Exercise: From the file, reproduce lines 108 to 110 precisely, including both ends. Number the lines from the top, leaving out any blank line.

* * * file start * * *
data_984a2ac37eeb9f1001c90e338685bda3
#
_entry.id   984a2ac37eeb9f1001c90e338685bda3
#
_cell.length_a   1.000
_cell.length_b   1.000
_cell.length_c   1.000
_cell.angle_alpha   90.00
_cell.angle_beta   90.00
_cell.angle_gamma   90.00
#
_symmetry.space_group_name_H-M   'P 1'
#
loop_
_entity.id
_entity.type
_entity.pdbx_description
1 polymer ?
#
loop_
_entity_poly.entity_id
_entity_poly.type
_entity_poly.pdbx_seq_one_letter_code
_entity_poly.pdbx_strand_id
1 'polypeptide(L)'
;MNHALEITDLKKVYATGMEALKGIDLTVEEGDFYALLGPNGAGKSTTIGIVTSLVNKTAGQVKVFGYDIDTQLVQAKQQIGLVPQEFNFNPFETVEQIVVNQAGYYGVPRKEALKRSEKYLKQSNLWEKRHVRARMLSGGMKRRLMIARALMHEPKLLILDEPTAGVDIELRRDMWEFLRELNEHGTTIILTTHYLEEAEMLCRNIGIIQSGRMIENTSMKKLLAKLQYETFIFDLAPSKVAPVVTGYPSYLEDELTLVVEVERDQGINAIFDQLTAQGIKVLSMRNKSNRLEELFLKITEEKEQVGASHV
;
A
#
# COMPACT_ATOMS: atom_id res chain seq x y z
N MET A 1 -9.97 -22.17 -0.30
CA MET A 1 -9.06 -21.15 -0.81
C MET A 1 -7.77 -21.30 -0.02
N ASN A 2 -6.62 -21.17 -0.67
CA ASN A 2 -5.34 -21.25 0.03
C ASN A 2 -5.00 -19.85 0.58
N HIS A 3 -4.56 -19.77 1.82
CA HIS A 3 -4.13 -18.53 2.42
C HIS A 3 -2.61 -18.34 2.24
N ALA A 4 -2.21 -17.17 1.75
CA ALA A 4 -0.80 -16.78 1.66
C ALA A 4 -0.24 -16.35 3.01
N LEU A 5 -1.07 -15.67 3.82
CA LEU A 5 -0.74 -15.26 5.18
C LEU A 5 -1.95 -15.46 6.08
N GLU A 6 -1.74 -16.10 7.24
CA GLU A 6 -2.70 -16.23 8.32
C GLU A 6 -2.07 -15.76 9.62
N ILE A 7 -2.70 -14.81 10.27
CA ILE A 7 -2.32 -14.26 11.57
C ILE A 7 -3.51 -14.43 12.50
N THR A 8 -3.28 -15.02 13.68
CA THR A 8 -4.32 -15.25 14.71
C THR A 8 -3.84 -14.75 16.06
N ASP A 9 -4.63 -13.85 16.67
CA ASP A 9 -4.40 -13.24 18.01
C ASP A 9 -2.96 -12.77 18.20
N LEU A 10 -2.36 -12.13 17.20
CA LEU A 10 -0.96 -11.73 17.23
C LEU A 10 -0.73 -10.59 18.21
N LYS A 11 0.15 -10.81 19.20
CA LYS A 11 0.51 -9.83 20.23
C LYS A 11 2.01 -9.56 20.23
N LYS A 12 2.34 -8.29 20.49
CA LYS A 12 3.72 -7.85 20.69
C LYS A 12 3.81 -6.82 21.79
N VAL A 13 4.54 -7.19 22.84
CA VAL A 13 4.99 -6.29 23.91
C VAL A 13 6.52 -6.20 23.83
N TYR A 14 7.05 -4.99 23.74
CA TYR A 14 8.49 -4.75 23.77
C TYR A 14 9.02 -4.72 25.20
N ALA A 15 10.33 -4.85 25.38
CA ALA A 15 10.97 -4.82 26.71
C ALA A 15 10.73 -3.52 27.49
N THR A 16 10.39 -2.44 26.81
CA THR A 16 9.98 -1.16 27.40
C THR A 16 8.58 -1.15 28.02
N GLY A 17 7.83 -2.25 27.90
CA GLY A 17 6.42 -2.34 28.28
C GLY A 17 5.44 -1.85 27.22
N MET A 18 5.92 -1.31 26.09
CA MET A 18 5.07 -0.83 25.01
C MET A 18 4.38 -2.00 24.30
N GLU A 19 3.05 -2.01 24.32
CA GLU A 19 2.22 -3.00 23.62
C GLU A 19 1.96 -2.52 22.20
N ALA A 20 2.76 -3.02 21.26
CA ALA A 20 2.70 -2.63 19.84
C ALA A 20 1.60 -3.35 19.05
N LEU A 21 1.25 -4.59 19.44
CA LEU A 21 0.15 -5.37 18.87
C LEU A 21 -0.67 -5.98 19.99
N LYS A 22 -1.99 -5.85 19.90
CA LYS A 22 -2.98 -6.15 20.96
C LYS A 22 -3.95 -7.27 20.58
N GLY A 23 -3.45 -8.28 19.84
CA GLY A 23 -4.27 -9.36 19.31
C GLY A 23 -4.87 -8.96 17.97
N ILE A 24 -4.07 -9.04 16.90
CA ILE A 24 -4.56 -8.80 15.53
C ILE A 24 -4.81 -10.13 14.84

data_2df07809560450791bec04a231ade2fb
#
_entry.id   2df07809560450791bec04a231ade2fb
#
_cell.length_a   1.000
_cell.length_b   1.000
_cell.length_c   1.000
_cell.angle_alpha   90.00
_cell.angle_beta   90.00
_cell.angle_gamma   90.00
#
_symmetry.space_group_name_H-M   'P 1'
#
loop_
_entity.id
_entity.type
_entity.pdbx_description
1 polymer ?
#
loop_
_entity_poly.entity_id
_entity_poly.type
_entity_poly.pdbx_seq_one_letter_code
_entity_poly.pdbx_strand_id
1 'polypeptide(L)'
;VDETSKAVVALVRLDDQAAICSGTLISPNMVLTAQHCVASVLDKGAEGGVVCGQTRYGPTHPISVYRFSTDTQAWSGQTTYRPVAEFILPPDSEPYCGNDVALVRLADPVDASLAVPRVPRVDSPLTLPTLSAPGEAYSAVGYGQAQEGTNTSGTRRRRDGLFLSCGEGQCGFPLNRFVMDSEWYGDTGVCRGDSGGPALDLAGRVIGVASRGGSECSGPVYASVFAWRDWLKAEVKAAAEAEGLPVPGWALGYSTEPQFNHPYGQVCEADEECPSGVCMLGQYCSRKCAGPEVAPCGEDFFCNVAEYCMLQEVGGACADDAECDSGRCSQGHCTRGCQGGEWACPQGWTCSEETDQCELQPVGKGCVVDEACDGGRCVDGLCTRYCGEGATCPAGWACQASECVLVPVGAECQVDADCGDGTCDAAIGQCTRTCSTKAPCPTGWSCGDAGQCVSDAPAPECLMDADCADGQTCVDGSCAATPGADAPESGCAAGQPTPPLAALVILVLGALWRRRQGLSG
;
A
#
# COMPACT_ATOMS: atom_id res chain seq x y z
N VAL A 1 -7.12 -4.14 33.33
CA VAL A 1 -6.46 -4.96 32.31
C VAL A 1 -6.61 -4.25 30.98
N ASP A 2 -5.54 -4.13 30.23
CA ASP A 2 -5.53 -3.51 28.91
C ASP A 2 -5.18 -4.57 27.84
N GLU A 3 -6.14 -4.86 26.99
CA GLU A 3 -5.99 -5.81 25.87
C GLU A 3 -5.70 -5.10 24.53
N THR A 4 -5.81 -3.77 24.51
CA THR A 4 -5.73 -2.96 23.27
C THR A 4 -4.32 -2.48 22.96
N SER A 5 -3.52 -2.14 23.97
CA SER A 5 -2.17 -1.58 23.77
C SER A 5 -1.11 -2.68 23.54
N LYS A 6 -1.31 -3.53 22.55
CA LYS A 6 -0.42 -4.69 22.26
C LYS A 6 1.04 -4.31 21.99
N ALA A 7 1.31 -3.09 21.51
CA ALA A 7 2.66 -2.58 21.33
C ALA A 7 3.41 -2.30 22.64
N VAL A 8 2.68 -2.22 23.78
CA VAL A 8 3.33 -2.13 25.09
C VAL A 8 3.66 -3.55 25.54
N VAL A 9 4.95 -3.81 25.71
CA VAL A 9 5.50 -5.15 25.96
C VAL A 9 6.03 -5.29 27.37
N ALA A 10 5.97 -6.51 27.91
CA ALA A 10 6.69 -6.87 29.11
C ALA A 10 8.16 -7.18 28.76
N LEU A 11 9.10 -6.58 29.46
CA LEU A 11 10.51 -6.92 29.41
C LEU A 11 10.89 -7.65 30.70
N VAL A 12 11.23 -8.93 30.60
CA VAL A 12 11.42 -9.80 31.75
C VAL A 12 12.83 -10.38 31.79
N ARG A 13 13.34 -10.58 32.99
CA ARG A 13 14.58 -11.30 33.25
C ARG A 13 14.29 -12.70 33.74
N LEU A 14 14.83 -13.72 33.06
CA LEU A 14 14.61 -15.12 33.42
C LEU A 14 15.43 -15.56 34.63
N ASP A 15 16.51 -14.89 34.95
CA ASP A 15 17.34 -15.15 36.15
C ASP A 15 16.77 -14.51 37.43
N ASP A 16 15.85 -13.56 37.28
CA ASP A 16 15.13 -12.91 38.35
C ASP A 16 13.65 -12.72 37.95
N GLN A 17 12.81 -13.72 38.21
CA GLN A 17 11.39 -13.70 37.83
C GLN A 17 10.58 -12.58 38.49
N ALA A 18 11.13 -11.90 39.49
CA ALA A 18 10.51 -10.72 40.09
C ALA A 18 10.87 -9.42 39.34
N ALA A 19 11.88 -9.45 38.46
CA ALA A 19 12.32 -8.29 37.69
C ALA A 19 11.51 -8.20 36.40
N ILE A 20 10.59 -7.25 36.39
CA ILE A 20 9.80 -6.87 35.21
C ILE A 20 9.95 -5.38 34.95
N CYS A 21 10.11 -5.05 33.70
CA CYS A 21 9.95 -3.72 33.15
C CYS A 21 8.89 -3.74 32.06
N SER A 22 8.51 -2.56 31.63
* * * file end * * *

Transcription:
_cell.length_b   1.000
_cell.length_c   1.000
_cell.angle_alpha   90.00